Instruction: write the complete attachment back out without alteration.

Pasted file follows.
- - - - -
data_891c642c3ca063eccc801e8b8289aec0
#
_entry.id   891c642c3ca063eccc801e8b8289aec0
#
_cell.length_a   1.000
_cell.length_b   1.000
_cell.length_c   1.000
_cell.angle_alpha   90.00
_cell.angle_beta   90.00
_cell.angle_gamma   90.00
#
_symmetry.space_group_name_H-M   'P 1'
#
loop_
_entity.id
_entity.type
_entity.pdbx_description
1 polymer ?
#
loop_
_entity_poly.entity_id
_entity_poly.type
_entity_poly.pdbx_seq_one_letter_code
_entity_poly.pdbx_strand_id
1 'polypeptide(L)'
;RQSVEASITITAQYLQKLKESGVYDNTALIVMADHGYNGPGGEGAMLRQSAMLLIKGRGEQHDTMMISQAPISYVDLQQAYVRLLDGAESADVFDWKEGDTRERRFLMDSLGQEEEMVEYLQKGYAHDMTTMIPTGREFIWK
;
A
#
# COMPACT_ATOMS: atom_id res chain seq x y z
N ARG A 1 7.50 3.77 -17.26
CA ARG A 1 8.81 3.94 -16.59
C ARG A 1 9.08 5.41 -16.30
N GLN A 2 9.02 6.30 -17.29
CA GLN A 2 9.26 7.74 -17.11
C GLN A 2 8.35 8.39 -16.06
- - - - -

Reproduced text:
data_891c642c3ca063eccc801e8b8289aec0
#
_entry.id   891c642c3ca063eccc801e8b8289aec0
#
_cell.length_a   1.000
_cell.length_b   1.000
_cell.length_c   1.000
_cell.angle_alpha   90.00
_cell.angle_beta   90.00
_cell.angle_gamma   90.00
#
_symmetry.space_group_name_H-M   'P 1'
#
loop_
_entity.id
_entity.type
_entity.pdbx_description
1 polymer ?
#
loop_
_entity_poly.entity_id
_entity_poly.type
_entity_poly.pdbx_seq_one_letter_code
_entity_poly.pdbx_strand_id
1 'polypeptide(L)'
;RQSVEASITITAQYLQKLKESGVYDNTALIVMADHGYNGPGGEGAMLRQSAMLLIKGRGEQHDTMMISQAPISYVDLQQAYVRLLDGAESADVFDWKEGDTRERRFLMDSLGQEEEMVEYLQKGYAHDMTTMIPTGREFIWK
;
A
#
# COMPACT_ATOMS: atom_id res chain seq x y z
N ARG A 1 7.50 3.77 -17.26
CA ARG A 1 8.81 3.94 -16.59
C ARG A 1 9.08 5.41 -16.30
N GLN A 2 9.02 6.30 -17.29
CA GLN A 2 9.26 7.74 -17.11
C GLN A 2 8.35 8.39 -16.06